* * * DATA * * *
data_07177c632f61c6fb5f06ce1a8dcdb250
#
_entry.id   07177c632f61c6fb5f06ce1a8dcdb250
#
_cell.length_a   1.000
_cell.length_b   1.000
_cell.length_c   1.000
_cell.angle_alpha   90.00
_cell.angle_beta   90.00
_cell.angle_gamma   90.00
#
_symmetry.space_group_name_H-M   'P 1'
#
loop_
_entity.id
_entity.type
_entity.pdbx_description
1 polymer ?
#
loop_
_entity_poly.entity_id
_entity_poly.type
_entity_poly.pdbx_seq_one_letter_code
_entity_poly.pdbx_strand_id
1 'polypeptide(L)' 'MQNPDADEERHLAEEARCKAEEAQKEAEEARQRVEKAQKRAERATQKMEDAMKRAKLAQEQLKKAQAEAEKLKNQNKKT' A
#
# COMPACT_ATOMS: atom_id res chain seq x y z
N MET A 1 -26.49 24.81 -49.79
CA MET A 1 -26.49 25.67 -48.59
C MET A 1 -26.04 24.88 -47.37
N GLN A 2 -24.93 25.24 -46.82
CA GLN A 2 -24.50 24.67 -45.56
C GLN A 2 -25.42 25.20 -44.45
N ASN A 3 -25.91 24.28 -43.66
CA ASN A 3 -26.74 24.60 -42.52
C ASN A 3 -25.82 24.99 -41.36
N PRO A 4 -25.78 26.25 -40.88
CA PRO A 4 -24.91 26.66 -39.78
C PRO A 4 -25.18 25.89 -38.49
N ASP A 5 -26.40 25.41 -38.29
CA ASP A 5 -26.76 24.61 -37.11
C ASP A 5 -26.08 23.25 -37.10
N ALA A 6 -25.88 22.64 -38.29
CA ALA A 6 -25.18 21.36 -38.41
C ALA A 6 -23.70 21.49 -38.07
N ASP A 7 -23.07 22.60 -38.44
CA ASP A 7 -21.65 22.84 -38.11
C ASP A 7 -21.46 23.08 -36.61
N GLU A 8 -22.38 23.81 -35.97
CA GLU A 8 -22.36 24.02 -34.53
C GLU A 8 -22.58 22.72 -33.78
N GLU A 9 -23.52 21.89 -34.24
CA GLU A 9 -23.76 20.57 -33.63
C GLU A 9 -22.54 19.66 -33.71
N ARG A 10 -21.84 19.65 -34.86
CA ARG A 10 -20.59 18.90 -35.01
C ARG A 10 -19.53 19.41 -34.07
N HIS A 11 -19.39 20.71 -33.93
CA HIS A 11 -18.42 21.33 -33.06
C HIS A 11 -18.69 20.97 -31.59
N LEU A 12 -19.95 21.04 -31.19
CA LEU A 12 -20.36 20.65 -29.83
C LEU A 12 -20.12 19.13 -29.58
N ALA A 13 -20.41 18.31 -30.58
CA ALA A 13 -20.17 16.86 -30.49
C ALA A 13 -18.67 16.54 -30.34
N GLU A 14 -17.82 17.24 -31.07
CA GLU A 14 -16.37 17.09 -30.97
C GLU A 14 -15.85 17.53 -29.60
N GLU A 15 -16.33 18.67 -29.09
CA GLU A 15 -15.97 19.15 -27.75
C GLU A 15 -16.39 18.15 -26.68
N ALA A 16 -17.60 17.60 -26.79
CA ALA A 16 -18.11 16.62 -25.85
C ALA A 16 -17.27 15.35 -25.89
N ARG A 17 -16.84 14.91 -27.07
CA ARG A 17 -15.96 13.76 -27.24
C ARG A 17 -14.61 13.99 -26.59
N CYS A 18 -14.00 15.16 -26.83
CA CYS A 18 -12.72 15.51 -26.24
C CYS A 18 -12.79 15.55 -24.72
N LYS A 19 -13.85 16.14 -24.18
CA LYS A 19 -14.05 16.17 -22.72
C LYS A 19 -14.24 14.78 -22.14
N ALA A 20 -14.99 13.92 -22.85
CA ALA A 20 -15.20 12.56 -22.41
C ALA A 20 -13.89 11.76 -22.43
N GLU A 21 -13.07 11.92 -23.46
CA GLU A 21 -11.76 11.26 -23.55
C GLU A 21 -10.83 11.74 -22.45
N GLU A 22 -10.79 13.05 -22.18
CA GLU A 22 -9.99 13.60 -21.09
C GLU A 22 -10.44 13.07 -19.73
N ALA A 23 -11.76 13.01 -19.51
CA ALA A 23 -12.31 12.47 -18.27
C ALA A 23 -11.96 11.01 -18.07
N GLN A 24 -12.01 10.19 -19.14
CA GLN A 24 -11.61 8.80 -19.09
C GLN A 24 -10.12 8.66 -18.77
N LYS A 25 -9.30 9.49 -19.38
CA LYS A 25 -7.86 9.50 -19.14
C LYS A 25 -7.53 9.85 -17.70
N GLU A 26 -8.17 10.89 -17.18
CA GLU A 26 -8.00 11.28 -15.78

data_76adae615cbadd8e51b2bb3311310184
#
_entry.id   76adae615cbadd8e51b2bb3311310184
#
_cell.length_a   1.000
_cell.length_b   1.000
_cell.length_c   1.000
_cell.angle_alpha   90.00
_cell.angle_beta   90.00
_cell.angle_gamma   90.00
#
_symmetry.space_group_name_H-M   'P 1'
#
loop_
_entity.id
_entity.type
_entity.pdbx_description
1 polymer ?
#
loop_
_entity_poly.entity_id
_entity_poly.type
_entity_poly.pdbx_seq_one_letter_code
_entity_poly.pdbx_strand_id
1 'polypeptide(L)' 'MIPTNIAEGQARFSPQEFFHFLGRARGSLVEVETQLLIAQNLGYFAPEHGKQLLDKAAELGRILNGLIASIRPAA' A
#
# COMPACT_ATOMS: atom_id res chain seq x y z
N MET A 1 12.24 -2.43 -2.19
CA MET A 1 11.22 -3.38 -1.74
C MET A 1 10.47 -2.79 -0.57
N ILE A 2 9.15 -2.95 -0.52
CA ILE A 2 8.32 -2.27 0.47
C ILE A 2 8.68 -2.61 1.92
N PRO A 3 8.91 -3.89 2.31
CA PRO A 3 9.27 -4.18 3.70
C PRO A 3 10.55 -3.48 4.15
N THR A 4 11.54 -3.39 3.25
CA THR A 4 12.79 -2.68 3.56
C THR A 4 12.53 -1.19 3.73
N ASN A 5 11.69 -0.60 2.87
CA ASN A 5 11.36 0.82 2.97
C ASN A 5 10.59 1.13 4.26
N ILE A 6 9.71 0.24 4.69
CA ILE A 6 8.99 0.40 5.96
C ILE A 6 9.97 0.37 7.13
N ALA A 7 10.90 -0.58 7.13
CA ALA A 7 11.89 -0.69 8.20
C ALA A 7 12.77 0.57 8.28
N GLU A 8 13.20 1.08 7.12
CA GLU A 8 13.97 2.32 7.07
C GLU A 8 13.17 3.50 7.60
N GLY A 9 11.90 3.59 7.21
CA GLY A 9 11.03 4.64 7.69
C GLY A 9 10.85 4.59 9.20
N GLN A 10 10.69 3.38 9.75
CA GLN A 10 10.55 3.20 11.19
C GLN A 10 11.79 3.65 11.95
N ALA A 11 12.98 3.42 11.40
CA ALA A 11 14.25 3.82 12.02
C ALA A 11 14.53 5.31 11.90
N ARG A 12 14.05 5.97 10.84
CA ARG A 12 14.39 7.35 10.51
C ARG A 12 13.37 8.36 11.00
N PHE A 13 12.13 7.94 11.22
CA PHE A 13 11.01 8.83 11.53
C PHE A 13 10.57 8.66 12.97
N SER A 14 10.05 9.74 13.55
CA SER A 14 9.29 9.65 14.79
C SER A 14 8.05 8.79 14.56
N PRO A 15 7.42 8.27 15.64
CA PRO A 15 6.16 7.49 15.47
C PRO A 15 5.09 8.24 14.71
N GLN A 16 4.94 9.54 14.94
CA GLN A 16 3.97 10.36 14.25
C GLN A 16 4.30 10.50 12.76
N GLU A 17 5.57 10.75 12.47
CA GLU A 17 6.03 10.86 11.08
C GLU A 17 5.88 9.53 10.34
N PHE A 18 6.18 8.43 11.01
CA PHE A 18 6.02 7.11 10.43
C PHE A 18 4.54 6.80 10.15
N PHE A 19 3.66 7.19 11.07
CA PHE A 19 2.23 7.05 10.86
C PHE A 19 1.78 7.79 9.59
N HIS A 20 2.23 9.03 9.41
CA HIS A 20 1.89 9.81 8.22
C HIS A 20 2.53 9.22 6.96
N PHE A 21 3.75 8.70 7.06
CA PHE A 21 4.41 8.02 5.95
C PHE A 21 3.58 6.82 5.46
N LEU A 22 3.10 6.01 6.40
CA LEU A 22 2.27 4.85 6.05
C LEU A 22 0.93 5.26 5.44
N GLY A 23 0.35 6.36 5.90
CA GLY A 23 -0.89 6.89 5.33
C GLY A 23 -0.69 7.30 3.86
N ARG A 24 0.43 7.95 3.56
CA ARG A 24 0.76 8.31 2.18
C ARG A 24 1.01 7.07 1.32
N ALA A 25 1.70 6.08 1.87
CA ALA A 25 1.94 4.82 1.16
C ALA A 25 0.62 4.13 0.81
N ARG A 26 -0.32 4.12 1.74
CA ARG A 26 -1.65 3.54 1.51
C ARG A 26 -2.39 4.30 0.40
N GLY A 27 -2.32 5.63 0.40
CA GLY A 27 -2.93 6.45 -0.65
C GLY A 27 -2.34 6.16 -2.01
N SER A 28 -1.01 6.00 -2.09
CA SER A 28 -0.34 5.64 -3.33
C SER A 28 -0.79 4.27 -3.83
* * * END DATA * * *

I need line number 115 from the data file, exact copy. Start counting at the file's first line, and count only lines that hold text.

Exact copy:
#